Anatomy and neuropharmacology of top-down control

Lead Research Organisation: Newcastle University
Department Name: Institute of Neuroscience

Abstract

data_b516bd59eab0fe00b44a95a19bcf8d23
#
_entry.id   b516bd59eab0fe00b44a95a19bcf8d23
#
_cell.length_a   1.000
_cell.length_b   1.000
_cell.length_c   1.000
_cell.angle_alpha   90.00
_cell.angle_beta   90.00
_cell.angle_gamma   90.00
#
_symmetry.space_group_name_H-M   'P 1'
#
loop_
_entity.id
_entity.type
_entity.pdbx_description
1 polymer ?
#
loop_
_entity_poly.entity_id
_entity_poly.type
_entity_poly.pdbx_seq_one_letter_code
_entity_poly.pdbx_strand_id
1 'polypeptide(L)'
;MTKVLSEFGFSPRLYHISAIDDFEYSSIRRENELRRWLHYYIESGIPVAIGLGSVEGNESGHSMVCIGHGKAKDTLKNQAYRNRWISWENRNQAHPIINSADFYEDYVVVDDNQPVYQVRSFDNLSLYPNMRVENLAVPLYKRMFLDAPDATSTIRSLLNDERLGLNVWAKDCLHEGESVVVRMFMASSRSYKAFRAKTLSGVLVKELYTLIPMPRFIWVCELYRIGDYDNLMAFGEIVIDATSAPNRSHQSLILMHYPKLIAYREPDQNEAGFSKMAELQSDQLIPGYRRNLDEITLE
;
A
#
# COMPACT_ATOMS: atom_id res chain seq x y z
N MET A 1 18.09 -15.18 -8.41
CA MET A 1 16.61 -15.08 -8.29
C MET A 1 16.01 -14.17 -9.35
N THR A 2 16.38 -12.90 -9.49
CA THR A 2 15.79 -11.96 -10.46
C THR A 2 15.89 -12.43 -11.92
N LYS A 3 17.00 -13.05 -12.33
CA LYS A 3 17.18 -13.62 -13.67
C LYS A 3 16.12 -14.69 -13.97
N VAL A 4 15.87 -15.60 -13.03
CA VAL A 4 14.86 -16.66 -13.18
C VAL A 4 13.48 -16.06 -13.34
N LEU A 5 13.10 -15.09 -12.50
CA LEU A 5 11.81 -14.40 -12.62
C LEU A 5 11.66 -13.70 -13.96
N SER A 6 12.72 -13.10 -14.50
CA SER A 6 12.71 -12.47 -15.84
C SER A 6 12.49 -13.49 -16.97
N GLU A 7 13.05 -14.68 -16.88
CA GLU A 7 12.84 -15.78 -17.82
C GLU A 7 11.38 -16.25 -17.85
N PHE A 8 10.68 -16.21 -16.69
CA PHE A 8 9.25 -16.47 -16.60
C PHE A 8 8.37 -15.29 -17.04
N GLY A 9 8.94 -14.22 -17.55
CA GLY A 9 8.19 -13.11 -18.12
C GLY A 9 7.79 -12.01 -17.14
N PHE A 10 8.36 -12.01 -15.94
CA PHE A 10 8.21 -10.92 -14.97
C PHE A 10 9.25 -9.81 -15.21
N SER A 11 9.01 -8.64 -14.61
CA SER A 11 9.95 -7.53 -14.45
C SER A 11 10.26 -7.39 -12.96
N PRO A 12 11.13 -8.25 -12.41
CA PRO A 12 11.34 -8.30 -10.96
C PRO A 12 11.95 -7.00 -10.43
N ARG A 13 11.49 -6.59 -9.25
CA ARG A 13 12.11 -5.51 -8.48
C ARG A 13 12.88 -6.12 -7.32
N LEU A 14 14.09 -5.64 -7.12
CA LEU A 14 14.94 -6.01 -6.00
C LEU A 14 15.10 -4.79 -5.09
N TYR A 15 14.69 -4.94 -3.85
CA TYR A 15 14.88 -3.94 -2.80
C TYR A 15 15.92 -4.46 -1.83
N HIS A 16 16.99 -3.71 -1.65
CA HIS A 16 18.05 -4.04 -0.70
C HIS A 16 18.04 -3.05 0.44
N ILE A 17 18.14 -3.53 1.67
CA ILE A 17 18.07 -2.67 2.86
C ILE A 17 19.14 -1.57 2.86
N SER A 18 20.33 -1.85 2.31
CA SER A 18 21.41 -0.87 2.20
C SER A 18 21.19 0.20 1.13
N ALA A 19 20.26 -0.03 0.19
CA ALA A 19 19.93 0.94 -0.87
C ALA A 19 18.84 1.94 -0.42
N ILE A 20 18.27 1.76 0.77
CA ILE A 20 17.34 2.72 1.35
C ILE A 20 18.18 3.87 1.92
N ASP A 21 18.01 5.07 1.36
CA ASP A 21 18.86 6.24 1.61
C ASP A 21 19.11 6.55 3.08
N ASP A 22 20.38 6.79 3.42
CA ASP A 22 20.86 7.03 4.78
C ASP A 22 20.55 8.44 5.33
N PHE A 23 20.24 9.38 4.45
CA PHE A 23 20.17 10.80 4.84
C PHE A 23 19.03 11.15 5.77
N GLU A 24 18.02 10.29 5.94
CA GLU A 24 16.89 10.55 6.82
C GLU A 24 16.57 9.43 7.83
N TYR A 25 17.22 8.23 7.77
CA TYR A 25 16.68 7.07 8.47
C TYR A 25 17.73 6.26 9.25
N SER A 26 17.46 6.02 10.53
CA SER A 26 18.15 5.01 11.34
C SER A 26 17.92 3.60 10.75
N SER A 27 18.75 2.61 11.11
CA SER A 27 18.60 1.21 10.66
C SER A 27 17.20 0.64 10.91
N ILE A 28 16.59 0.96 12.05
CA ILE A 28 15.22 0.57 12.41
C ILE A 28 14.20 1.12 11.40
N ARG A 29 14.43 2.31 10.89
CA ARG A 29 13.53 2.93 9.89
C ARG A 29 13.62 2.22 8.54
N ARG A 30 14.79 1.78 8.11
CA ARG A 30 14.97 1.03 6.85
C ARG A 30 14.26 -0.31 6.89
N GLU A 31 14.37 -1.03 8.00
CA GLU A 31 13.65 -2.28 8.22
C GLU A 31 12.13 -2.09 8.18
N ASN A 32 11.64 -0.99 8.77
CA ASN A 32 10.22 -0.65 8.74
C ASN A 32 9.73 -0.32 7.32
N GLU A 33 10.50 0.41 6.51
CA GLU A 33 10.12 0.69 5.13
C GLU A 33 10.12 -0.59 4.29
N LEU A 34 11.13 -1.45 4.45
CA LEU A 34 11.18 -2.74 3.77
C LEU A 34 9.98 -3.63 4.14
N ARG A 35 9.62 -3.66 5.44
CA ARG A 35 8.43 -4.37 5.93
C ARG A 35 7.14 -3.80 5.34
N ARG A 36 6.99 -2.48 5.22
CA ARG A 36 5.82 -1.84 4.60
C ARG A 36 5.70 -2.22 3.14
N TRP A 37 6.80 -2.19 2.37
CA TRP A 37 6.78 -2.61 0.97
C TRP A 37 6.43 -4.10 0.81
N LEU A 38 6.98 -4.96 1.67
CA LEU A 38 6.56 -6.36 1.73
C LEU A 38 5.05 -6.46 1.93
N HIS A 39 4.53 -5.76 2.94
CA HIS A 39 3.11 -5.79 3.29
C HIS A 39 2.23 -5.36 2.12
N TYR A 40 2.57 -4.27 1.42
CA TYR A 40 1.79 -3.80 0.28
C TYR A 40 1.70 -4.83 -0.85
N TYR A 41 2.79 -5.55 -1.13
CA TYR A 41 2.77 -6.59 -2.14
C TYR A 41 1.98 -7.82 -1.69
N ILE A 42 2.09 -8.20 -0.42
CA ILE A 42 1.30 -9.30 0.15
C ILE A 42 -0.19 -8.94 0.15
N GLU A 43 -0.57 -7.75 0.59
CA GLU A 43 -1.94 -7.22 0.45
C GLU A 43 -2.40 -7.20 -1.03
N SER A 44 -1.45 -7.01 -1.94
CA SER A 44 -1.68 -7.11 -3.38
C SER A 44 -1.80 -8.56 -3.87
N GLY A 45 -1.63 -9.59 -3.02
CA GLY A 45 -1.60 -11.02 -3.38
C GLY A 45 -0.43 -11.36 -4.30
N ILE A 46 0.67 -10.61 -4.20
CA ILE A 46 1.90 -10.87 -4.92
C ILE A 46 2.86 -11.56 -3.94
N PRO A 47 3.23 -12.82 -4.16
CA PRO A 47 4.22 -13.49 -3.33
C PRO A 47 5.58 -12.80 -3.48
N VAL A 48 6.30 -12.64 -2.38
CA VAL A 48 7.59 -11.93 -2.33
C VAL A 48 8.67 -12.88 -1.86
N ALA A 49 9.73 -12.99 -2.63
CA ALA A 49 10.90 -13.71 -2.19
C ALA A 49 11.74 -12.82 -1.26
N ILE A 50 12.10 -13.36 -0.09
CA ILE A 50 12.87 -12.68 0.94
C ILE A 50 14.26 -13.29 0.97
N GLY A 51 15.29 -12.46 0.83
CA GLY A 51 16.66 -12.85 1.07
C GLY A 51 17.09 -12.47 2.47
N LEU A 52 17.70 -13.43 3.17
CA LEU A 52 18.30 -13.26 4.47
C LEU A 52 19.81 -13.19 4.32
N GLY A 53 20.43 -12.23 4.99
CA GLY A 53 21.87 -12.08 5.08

How do we voluntarily attend to a certain location, search for a specific form in a crowed display, or automatically attend to the source of an unexpected loud sound? These questions lie at the heart of the research proposal. A plethora of studies exist which show how different stimuli and behavioral circumstances affect the allocation of attention, but we are nevertheless still a long way from a proper mechanistic understanding of the neuronal and chemical processes that govern these abilities. Understanding these principles is important since attention is necessary for all higher cognitive functions. It aids perception, it ensures we have the ability to make appropriate responses given the current circumstances, and it is crucial for learning and memory. Deficiencies in attentional control result in substantial behavioral and cognitive deficits, as seen in patients with prefrontal cortex lesions, Alzheimer disease or attention deficit hyperactivity disorder, for example. Despite the important role of attention in virtually all higher cognitive functions, we still lack a proper understanding how different parts of the brain interact during this complicated selection process, and whether different parts of the brain have specific roles in the different varieties of attention. Furthermore we know very little regarding the specific chemical components that are responsible for the fine tuning of these interactions. The proposed research will investigate the command centers in the brain that mediate different forms of attention, and attention based object selection. Specifically it will investigate how different centers influence the processing of sensory information when attention is drawn automatically to a specific location (e.g. when someone yells suddenly), when attention is directed voluntarily to a specific location of a scene (e.g. when we search for our car key), and how the flexible mapping of attended stimuli to specific behavioral responses is mediated (e.g. when we are hungry we reach out for the piece of chocolate, when we already had 2 puddings, we may push it away or wrap it for future consumption). We will study these processes in trained macaque monkeys, while we reversible inactivate selected parts of the brain, those parts which are presumed to mediate the above processes. Ultimately all the attentional abilities are dependent on having the right amount of specific brain chemicals available at the right time and right location in the brain. Although this sounds simple, brain chemicals play different roles depending on the receptor they dock to (the analogy would be the key that fits different locks), and may play different roles in different brain areas. I recently refined an existing technique that now allows to interfere with the action of specific brain chemicals in a minimally invasive and spatially highly controlled manner while animals perform attention demanding tasks. We can thus monitor the activity of neurons that are assumed to be relevant in task performance while we manipulate the availability of brain chemicals. This will allow us to determine the role of a specific chemical during specific task performance in the primate brain. Understanding these details will greatly improve our understanding of the mechanisms of attention and thus have important clinical implications for attentional and behavioral disorders.